The sun was shining to day at home and I'm puppy sitting for friends, and the puppy! I have sweat equity in this dog as I helped walk her after her first hip replacement. I was just thinking if I was home... I could cook up a couple pizzas with hand made crust, some pasta sauce, mushrooms, onions, and bell peppers... and thought I'd check in and see if you had responded, Hope all is well!


    I work really stange hours for my company and it sometimes days before i will respond to a post because of the hours waiting for the customs to clear a shippment to leave the states and i get wraped up in the work and dealing with everything that we do for a liveing in my line of work ..

    All of our places overseas have the same basic menu items along with the local specials and as part of my job is to make sure that when we ship out the supplies to one of the resorts they have everything that they need to make up the same drink menu and food menu that you would get in one of places here in the states ..

    So sometimes the hours get stange and i sleep on the floor in the office and work through intill i get told you really need to take a shower and shave by the owner of the company ..

    then i go home and shower and climb into bed and sleep for about 10 hours saight and get on the internet to reply to the post then take the next couple of days off intill i get called told we have a shipment going out and i need you to be here for it ..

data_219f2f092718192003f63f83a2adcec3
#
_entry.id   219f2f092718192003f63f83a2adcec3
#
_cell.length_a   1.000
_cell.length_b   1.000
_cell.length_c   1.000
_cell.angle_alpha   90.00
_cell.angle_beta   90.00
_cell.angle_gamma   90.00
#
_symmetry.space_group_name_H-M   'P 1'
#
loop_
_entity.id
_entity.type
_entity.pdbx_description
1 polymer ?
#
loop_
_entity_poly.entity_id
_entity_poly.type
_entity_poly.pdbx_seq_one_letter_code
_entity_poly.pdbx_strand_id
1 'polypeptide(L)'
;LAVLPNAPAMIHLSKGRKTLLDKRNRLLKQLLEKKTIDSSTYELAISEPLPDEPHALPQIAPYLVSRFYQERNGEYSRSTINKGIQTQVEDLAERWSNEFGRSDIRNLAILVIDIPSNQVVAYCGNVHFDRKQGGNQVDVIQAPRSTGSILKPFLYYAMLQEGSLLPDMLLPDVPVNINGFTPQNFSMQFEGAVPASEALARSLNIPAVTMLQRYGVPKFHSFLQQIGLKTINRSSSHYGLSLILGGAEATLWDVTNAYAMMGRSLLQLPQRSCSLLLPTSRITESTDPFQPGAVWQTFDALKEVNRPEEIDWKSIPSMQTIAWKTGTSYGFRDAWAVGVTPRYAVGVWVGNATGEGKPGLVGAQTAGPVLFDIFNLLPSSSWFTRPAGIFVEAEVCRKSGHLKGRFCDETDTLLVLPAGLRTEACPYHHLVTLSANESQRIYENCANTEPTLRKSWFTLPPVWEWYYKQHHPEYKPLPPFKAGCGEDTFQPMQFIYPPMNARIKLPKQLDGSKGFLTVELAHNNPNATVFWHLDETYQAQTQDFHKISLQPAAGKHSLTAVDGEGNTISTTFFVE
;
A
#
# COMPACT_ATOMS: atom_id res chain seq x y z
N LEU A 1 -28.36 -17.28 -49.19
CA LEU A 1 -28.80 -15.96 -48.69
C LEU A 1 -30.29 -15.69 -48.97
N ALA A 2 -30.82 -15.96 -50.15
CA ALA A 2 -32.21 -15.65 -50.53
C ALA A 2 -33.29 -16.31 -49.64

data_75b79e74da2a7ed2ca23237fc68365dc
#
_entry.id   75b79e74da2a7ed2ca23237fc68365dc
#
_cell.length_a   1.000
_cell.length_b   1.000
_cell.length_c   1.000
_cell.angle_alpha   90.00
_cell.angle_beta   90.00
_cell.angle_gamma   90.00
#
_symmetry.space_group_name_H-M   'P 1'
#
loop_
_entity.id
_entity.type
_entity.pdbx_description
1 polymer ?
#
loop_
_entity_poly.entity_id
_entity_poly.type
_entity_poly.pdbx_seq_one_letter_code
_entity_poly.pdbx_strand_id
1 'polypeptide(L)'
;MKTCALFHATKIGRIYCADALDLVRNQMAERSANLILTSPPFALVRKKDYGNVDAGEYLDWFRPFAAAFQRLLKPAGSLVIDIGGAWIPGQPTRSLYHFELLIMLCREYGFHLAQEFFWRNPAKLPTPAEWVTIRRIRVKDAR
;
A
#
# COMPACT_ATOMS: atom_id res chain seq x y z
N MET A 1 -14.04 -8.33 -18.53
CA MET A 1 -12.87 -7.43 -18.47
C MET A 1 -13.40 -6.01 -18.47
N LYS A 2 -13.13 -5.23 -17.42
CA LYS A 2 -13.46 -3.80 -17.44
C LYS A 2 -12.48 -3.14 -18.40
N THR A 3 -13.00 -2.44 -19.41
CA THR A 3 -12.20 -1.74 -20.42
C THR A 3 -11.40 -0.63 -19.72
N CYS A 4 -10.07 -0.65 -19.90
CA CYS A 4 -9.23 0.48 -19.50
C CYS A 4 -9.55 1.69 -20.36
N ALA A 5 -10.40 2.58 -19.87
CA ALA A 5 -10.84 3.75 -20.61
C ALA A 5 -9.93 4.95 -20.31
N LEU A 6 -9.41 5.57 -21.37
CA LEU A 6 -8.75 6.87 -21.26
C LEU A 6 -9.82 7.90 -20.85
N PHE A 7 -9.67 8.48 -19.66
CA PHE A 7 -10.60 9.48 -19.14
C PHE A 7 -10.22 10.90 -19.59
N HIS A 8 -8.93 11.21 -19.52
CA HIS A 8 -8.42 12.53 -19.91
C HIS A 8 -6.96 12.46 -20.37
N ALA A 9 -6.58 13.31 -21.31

Alot of depends on what is going on or out of the country and how much time i have to deal with custom about shipping items like Alcohol and food items out of the US to other places and dealing with there custom people ..that means alot of international phone calls in the middle of the night to get to the person who we deal with there at there custom house ..

    We throw in a case of two of the good stuff for the custom people where we ship to for them to keep them out of the shipment at times when dealing with diff places in the world ..


    That way is was asking about solar and wind in Juneua area because of them wanting me to go up there and take over the office up there to get it back into line with the company policy and thinking ..

    i have just been rethinking somethings and like i said i'm throwing ideas out there for me to see if the dog will hunt or not hunt as the old saying goes ..

    I do know that i'm going with a small outdoor propane power grill to cook on along with a propane powered freezer for meats stowage in a small outer building to hold the freezer unit ..

    along with the items i asked about in the place for bad weather ..i got about enough of a bonus check next month to get my system outright from the northern Az sun and wind company to get started with the basic system and work from there